Roots, Shoots, Fruits & Flowers: Chinese Parasol Tree, Sweetgum Leafminer, Potato Wireworm, & Lawn Burweed (Again)

Chinese parasol tree.

Chinese parasol tree with green stem. Photo: Jeff Vincent, Beauregard Parish.

Chinese Parasol Tree

A professional wildlife biologist whose name is “CC” followed up with an email regarding the ID of a tree in an earlier RSFF, “The leaf submitted by Jeff may have been Chinese Parasol tree[CPT]. His description of the slender tree trunk is what made me think of Chinese parasol [tree]. You could maybe ask if the stem was green.” AHA originally thought the tree was a Celeste fig, but now acknowledges his misidentification.The large, lobed leaves and the green stem are the keys to identifying the Chinese parasol tree, and it seems to be the first confirmed report of this nuisance tree in Beauregard Parish. The Texas Invasive Species Institute(TISI) describes the negative environmental impact of CPT, “Its prolific seed production along with quick growth and aggressive competition has allowed Chinese parasol tree to propagate outside of landscaped areas. It is being reported more often along roadsides and other disturbed areas. This plant is self-fertile which means it only takes one tree to produce fertile seeds.” TISI recommends several herbicides and treatment methods to manage this invasive, exotic tree:

Leafminer damage on green leaves.

A leafminer leaves a trail in a sweetgum leaf. Photo: Vicki Seamans, Master Gardener.

Sweetgum Leafminer

Vicki, a newly matriculated Master Gardener, sent an image and a question, “This is on one leaf from one of my sweetgum trees. [I have] never seen this before. [Do you have] any idea what causes it?” AHA responded, “It is a leaf miner, a tiny juvenile insect tunneling and feeding between the top and lower leaf surfaces. The dark curvy line is the frass or insect “poop.” I am unsure what the adult insect will be. The adult citrus leafminer is a small moth, but other leafminers become adult flies. Treatment is unnecessary because sweetgum can tolerate this damage readily.

A potato with wireworm damage.

A potato with wireworm infestation. Photo: Vince Deshotel, LSU AgCenter.

Potato Wireworm

Mr. Vince Deshotel, an Extension Agent with the LSU AgCenter in Evangeline Parish, sent an image of an Irish potato with insect damage and asked about the cause. The cause of the damage in this potato is a wireworm which becomes an adult click beetle. The AgCenter has a downloadable, vegetable publication titled “Irish Potatoes,” and in the “Pest Problems” narrative of this publication, there is a treatment, “Wireworms and grub worms can be effectively controlled with a broad-spectrum insecticide such as carbaryl [like Sevin®] before planting. Treatment of new ground is especially important before planting potatoes. Read all labels carefully before applying pesticides.”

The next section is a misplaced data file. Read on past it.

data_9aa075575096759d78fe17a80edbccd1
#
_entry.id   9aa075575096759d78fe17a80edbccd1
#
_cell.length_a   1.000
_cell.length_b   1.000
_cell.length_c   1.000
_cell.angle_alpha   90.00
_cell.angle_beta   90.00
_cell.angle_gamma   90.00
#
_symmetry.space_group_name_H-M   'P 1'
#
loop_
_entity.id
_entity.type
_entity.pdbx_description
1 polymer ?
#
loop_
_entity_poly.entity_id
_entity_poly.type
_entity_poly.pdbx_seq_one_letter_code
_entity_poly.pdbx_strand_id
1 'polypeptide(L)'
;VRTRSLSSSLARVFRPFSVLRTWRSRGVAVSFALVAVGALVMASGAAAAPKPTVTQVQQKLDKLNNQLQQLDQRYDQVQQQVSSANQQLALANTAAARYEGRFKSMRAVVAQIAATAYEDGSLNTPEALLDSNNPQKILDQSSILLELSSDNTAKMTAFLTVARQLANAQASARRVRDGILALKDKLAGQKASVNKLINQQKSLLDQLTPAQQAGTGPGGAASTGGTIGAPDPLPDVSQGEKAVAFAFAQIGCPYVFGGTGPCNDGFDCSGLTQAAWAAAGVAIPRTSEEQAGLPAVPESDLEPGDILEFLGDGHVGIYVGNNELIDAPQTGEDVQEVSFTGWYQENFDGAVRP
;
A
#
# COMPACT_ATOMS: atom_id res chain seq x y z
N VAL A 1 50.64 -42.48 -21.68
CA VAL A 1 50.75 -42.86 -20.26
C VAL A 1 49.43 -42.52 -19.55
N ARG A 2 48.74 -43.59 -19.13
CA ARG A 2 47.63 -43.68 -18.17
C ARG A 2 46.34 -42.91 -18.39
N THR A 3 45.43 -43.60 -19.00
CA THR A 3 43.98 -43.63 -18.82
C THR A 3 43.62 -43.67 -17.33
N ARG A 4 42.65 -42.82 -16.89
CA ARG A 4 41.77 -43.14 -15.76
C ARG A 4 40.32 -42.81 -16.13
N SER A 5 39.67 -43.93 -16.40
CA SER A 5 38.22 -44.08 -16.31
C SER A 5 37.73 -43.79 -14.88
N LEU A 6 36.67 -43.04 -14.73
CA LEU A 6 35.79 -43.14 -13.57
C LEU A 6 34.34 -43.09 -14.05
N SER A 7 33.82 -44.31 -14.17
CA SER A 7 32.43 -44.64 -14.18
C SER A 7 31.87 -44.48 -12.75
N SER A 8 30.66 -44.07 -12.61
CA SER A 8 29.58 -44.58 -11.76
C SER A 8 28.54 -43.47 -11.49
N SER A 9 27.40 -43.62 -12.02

Lawn burweed.

Lawn burweed/spurweed/stickerweed. Photo: Charlotte Randall, Kolin, LA.

Lawn Burweed (Again)

Charlotte is struggling with springtime pest, “I am hoping you can help me with this lawn problem. I live in Kolin, LA and have a smaller fenced area for my dogs so they do not get on roads or highways. I have stickers that have become so bad, the dogs will not go in the yard because they stick their feet. I would like your recommendations for something that I can treat the yard with to get rid of them but that is pet or bird or any animal safe. I am attaching a photo that I took with my ‘Picture this’ phone app. I have a shrinking amount of St. Augustine grass as well. Feel free to ask any questions to proceed.” AHA responded, “You have lawn burweed/spurweed/stickerweed. I have had it in my yard and understand your concern. I treat this weed in January and February. You can kill it now, but the stickers will still be there for a while. I have used Image® with atrazine. This product is safe for grass and only kills broadleaf weeds. The Image® bottles all look similar so look for the one with “atrazine.” I have used Ortho Weed B Gone®, and it also kill broad leaf weeds and is safe for grass. With regards to encouraging St. Augustine turf, let me recommend a three-inch mowing height and three fertilizer applications each growing season. The AgCenter behind LSU/A has soil sample kits to help you test your soil and to correctly fertilize your St. Augustine grass.

If you want to contact Roots, Shoots, Fruits, and Flowers, please send your questions and pictures to Keith Hawkins, Area Horticulture Agent (AHA), 337.284.5188 or .

“Before you buy or use an insecticide product, first read the label, and strictly follow label recommendations. Mention of trade names or commercial products in this article is for informational purposes only and does not constitute endorsement by Louisiana State University AgCenter.”

“This work has been supported, in part, by the USDA National Institute of Food and Agriculture, Renewable Resources Extension Act Award, Accession Number 1011417.”

5/22/2024 7:21:41 PM
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